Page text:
The United States has been accused for many years - rightly so, I'm sad to say - of being the world's biggest consumer of virtually everything, including several key ingredients to modern industrialized society: grain, beef, coal, steel, and oil.
But you know what? We don't have to take the rap anymore for hogging everything! There's a new kid on the block who's actually been around a very long time and who's now the leading consumer of all of those key materials (except for oil): China. Or, more accurately, the People's Republic of China).
Why should you care? Because China's catching up to us in its demand for oil, and if you think you have worries about prices at the gas pump now, just you wait!
Okay, let's get something straight before we proceed: there are lies, damn lies, and statistics, and I'm going to show you some (you pick which you think it is!). I'm not an industry expert, but I found some figures that I thought were very interesting and that you might want to think about.
First of all, let's take a look at average U.S. regular gasoline prices since 1990.
If you click on the thumbnail to the left, you'll see a chart of regular gas prices (averaged for the country) from August 1990 to June 2007. No, this is not adjusted for inflation or indexed to reflect "real" dollars - this is the pump price as reported by the U.S. Energy Information Administration (they have lots of cool stats - check 'em out!).
But what should leap out at you is that gasoline prices just kind of chugged along at around $1.25 per gallon (give or take) until after 9/11 in 2001 (Number 1). Then the prices started to climb, and spiked in September 2005 after Hurricane Katrina.
Then, interestingly, after the price dropped somewhat after Katrina (from about $3.00 a gallon to around $2.25), there was another spike which - as far as I have been able to tell from sifting through news reports - wasn't attributed to any particularly catastrophic event. It was apparently a surge in demand in the market, driving up the prices.
Finally, those prices dropped back to around $2.25 a gallon, and then they take off again, even higher than they were during Katrina!
So, my first point here - before we get to the "Chinese Connection" - is that if you think oil prices are going to go down, you're sadly mistaken. Additional artificial price controls notwithstanding, prices are going to keep going up: whether you believe in Peak Oil (the point in time where world oil extraction starts to decline) or not, gasoline isn't really going to get cheaper. Ever. And I can tell you why in one word: China.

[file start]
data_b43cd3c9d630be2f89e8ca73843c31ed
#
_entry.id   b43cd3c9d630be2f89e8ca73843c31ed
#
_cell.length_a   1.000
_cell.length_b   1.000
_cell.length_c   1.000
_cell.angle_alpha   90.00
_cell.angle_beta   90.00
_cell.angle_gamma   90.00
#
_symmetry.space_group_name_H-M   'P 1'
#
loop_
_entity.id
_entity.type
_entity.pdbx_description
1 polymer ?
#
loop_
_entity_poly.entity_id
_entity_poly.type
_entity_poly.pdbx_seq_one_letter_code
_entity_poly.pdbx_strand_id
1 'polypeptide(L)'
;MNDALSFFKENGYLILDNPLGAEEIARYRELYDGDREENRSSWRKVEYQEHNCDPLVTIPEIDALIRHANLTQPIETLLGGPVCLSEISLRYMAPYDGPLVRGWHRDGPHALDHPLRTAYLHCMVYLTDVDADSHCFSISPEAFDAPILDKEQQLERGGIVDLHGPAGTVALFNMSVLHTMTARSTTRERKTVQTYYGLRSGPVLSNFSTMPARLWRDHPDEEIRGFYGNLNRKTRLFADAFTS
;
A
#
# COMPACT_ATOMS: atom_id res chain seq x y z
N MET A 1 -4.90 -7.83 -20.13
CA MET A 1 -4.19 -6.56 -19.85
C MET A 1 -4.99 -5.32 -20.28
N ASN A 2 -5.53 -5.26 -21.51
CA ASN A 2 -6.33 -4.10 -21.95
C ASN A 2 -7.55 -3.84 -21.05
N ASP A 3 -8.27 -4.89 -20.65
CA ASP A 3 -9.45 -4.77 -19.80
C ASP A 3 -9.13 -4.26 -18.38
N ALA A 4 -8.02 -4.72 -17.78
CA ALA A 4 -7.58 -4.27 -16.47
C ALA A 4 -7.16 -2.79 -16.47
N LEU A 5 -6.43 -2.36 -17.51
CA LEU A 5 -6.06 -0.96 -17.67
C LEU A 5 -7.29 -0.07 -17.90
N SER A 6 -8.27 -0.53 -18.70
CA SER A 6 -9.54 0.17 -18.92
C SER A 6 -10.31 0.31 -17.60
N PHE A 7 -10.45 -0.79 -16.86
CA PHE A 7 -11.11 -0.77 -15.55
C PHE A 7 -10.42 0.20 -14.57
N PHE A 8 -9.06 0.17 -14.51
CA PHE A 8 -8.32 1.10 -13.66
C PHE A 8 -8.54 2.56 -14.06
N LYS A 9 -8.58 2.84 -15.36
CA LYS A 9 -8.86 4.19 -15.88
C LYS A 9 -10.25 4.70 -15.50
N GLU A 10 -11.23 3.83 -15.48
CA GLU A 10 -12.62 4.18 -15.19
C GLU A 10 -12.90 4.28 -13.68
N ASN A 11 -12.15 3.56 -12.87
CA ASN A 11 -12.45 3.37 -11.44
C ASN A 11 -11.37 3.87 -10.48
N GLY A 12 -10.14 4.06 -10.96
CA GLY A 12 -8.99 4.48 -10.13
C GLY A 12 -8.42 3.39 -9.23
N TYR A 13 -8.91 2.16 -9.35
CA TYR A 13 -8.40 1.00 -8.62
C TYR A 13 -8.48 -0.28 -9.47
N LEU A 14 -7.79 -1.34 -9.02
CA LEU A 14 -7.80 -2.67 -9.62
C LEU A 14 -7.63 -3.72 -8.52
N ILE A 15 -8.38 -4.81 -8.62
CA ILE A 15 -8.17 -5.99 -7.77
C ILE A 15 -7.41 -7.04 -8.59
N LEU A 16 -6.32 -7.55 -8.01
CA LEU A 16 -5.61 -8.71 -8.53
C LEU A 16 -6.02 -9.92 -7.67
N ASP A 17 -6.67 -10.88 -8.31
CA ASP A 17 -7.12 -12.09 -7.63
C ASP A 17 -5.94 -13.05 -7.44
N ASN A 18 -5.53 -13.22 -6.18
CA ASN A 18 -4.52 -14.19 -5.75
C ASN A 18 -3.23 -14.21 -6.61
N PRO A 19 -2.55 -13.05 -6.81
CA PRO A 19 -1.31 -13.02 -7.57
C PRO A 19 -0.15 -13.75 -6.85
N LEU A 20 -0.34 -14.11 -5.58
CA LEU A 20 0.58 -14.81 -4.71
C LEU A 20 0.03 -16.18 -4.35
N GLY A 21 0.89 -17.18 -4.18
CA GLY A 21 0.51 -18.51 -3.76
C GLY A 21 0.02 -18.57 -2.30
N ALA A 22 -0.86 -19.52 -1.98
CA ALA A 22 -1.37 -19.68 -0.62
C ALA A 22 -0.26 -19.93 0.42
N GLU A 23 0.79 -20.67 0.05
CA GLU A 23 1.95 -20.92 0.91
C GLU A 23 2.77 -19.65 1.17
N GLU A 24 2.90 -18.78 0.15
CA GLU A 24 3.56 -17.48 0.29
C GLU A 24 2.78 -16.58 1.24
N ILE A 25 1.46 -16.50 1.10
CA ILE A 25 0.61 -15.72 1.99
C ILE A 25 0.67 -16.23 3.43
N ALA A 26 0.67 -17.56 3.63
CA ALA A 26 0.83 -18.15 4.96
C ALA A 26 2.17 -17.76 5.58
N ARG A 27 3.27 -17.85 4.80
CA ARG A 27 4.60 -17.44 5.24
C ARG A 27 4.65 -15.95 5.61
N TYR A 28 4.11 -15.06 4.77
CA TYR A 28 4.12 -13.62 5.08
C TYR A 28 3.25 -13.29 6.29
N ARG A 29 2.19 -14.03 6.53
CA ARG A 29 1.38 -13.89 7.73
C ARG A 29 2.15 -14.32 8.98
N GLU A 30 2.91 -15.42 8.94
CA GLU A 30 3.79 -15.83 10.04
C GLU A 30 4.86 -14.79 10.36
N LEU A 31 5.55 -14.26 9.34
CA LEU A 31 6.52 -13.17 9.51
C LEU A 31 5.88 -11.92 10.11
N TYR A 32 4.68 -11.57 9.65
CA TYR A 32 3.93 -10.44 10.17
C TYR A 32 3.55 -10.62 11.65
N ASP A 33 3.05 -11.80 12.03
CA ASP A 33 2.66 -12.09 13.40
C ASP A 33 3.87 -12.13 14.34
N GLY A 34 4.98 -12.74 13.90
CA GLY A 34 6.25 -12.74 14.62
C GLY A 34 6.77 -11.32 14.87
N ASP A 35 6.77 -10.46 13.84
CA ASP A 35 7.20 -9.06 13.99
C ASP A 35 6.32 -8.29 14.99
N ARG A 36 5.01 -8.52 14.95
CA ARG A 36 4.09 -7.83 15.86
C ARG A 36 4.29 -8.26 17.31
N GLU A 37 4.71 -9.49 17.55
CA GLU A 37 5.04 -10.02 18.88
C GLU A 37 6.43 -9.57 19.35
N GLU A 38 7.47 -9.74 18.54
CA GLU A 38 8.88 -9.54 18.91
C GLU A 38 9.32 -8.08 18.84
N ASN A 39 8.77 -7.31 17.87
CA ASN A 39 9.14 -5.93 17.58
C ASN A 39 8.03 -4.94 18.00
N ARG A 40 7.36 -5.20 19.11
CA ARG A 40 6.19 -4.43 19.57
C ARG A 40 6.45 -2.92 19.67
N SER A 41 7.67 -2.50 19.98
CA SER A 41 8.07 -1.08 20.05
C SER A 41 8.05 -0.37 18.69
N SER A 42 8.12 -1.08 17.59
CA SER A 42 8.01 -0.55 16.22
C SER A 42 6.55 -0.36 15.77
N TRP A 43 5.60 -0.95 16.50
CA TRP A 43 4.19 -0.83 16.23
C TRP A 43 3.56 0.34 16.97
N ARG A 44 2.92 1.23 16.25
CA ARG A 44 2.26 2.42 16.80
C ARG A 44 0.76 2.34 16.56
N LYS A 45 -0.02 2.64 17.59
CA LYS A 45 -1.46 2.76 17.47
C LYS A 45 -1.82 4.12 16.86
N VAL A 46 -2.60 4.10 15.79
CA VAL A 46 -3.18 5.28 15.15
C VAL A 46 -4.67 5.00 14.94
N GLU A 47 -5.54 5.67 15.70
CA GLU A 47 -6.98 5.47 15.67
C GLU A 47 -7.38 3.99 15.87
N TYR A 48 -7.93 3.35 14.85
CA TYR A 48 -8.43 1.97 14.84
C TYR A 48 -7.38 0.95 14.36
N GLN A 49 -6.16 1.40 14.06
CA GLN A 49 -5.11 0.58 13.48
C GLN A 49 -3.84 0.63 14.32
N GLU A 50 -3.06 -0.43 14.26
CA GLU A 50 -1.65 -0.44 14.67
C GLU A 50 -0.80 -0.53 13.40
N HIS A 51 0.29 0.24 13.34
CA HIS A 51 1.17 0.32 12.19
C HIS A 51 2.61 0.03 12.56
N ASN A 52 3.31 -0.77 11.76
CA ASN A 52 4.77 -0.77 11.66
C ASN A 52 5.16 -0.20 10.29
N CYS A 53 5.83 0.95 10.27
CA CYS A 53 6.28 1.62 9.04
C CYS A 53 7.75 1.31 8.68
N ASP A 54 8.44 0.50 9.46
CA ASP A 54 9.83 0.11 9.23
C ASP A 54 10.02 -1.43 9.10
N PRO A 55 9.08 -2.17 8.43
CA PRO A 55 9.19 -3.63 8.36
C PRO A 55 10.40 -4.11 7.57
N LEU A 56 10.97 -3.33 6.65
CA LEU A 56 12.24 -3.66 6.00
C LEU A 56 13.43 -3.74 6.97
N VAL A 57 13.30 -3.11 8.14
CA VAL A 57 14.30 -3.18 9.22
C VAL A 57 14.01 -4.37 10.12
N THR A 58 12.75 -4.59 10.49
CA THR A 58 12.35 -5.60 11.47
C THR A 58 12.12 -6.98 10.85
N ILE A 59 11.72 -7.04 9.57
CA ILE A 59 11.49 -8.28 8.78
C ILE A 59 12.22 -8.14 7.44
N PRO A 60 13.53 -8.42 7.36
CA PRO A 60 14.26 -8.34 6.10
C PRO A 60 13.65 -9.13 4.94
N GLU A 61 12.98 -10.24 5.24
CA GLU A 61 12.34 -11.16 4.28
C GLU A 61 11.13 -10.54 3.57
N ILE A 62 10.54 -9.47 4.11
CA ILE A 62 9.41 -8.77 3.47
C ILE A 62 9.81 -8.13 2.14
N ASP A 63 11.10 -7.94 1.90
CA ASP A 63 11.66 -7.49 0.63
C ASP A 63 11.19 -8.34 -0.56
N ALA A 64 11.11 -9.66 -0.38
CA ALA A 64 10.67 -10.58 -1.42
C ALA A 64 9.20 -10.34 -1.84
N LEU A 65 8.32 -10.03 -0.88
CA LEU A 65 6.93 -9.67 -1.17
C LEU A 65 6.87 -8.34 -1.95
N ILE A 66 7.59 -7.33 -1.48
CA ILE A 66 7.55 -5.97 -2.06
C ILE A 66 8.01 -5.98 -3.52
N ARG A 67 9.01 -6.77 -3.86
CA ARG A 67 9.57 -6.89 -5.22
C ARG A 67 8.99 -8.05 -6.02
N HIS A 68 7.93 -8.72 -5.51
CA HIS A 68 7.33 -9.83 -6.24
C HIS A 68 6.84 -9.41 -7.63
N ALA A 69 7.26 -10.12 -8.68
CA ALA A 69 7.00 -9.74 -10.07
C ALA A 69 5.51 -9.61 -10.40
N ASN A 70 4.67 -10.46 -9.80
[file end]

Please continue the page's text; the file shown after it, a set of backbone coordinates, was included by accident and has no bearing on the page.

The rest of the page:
China is still lagging behind us in total consumption, but it's catching up fast. In the chart on the right, you can see that up until 1993 China was producing more oil than it consumed; in the graph this shows up as a "negative deficit" in the pink line, which is below the 0 mark until 1993.
After 1993, the curve showing China's growing need to import oil has a very interesting property: it appears to parallel fairly closely the annual average price per gallon of U.S. gasoline, which is shown in yellow on the chart.
I don't know about you, but I find this very interesting. I'm not trying to say that China is the sole factor influencing our gasoline prices - hardly! There are many other factors involved.
But I will say that I believe - based on this and Lester Brown's book Plan B 2.0 - that China is having a major impact on gasoline (and other petroleum products) worldwide. It's the old supply and demand principle: China's demand is growing rapidly, but the world oil supply isn't keeping up with it (and, depending on who you talk to, the world oil supply is actually past its peak).
So, what can you do about all this? We can't change what China's doing, but we can do something about what we're doing. First and foremost, do what you can to use less gas, which will also save you a bit of money: drive a bit slower (maybe even drive the speed limit for a change!), use a carpool or public transportation when you can, even ride your bike and get some exercise!
For a more radical change, think hard about what you're driving, or what you want to drive for your next car. Consider a hybrid (although be aware that not all hybrids are created equal in terms of efficiency!) or a diesel, particularly one of the fuel-sipping Volkswagen TDI cars (another plus for the diesels: you can use biodiesel, which helps decrease our dependence on fossile fuels). Or if it fits your needs and you can find one that'll work for you, go for an all-electric vehicle!